Although it may not have counted for much on a résumé, by 1957 Hunter S. Thompson had some real experience as a writer and editor. In just two years, he had gone from being in jail and having no high school diploma to being a rather talented young sportswriter who now knew that he could make money by putting words on paper. He had found something that he could do well and which he sometimes enjoyed, but most importantly he had recognized that writing would engage him for the rest of his life:
Events of the past two years have virtually decreed that I shall wrestle with the literary muse for the rest of my days. And so, having tasted the poverty of one end of the scale, I have no choice but to direct my energies toward the acquisition of fame and fortune. Frankly, I have no taste for either poverty or honest labor, so writing is the only recourse left me.
Throughout his whole life, Thompson offered contradictory views on writing, saying often that he hated it and only did it for money, but elsewhere that it was an unrivaled sort of high. He revered great writers and included himself in their ranks, yet also talked of it as a foul vocation for people too degenerate to do anything else. This applied to journalism more than fiction and it applied doubly to sports writing. Thompson’s lucky break had come in sports writing and he had managed to develop a talent for it quite quickly, but although he would return to this much later in his life and look back fondly on the birth of his career, it was initially fiction that attracted him and, in his mind, a real writer was one who wrote novels.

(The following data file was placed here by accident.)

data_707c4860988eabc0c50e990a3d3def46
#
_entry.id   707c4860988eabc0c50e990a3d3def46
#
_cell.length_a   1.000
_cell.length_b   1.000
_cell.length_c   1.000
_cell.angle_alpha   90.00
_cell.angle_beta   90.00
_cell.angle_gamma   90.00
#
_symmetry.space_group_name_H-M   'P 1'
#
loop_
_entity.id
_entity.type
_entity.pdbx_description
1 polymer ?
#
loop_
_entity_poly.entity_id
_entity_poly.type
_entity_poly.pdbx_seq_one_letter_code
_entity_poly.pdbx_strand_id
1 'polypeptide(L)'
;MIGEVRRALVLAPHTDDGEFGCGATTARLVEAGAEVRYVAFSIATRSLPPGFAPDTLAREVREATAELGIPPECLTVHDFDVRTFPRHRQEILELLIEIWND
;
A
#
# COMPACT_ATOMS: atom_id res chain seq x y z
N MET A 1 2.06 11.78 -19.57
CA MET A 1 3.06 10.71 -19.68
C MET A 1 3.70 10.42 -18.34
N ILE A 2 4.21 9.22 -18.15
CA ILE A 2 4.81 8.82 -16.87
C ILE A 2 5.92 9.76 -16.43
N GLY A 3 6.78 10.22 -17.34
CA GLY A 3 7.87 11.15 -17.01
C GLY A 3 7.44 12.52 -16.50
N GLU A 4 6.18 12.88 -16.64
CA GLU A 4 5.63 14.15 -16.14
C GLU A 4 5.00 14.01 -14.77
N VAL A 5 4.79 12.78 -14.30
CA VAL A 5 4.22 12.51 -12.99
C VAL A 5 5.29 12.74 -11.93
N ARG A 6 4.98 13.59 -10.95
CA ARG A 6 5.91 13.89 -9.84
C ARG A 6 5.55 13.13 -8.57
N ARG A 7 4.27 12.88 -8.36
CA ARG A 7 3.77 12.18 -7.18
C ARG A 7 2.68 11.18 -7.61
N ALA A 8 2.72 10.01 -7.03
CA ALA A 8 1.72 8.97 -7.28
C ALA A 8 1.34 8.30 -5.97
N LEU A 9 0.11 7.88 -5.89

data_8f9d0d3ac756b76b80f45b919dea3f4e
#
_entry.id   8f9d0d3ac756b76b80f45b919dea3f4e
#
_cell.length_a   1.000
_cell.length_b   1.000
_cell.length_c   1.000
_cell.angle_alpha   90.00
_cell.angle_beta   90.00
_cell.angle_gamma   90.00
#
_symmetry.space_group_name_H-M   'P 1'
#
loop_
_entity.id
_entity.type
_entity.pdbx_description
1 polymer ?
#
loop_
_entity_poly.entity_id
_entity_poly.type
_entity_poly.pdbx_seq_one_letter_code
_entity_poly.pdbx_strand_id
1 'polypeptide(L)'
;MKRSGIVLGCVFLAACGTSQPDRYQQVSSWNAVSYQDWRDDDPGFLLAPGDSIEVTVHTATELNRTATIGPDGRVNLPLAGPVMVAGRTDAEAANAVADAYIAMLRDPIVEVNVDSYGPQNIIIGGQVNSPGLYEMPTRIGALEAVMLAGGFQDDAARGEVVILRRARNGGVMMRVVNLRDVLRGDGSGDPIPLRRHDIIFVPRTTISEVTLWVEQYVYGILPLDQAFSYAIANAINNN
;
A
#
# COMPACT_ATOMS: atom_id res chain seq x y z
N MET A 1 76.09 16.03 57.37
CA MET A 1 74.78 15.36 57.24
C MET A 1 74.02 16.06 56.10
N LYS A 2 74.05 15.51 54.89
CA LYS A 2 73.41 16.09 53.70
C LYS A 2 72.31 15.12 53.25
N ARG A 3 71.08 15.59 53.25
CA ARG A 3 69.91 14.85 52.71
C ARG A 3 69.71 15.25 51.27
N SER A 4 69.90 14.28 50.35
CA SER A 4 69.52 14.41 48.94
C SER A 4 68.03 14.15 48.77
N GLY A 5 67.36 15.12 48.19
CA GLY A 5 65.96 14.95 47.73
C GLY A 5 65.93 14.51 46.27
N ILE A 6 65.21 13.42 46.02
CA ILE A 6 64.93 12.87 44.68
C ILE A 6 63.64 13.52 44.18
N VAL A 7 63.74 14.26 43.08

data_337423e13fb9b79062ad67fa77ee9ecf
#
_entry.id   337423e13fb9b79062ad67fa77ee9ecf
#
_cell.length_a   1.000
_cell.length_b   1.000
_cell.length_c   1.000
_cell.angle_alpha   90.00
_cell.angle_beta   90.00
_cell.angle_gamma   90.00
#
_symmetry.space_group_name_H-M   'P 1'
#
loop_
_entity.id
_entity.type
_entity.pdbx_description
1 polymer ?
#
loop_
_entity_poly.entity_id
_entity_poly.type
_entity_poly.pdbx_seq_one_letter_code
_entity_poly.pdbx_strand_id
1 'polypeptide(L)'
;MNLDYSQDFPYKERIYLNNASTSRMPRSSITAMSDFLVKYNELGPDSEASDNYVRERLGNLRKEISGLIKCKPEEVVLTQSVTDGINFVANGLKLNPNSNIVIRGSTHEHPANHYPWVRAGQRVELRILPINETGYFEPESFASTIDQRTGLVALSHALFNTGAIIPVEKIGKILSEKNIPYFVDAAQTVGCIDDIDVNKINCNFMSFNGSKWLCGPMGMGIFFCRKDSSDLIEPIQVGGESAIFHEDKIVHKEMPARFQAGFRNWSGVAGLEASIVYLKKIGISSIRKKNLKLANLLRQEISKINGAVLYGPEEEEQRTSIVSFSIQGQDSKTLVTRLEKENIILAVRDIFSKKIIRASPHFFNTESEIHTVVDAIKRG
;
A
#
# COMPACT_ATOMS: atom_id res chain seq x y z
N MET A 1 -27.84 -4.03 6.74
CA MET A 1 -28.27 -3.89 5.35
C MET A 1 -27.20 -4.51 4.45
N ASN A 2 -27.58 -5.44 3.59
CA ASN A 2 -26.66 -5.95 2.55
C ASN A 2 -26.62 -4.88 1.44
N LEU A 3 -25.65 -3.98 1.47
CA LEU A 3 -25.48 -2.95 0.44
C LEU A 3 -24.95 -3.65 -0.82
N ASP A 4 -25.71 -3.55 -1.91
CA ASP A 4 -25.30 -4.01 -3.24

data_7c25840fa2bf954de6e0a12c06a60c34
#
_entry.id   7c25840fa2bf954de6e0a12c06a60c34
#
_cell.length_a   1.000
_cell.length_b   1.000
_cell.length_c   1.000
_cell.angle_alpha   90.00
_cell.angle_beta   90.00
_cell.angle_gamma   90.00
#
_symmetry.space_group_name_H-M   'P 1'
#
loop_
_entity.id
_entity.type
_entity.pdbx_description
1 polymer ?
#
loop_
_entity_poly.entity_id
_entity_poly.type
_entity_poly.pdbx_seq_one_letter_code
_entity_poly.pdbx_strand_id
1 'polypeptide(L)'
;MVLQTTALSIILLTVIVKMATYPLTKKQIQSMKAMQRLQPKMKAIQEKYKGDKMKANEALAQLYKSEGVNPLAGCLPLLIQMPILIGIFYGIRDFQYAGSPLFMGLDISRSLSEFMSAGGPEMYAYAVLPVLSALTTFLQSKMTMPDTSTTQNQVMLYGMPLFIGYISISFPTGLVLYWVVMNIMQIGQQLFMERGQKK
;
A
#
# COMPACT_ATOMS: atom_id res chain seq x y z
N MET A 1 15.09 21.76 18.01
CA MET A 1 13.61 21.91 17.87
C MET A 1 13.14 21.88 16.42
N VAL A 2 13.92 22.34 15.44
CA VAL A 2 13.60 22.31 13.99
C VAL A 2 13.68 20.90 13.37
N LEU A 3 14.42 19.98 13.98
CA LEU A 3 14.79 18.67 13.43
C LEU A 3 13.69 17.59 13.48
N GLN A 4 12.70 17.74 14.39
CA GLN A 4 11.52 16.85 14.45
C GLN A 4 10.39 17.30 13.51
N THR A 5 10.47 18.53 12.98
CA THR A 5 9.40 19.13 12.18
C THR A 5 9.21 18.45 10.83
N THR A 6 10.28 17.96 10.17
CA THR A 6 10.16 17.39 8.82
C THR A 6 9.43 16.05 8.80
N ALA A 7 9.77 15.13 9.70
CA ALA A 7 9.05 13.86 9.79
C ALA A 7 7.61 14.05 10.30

Before becoming a great novelist, though, Thompson knew he had to cut his teeth as a reporter. It was, after all, far more likely to pay his bills, and it couldn’t be that bad of a career move if Hemingway had done it. The older writer had once said that he learned everything he needed to know about writing from The Kansas City Star style sheet, a claim that provided Thompson with some hope. But how would he proceed? How does a young and inexperienced writer with a violent personality and a penchant for drunken shenanigans make himself a success? It was time to search for a job tolerable enough to keep him employed for more than a year.
After being kicked out of the Air Force, Thompson drove home to Louisville, where he posted an advert in Editor and Publisher, declaring himself available for work. He was offered a job in Indiana as a wire editor and accepted, but then a better offer came along so he reneged. He packed his car and headed for a town with a rather misleading name.“He wrote everything deadly serious.”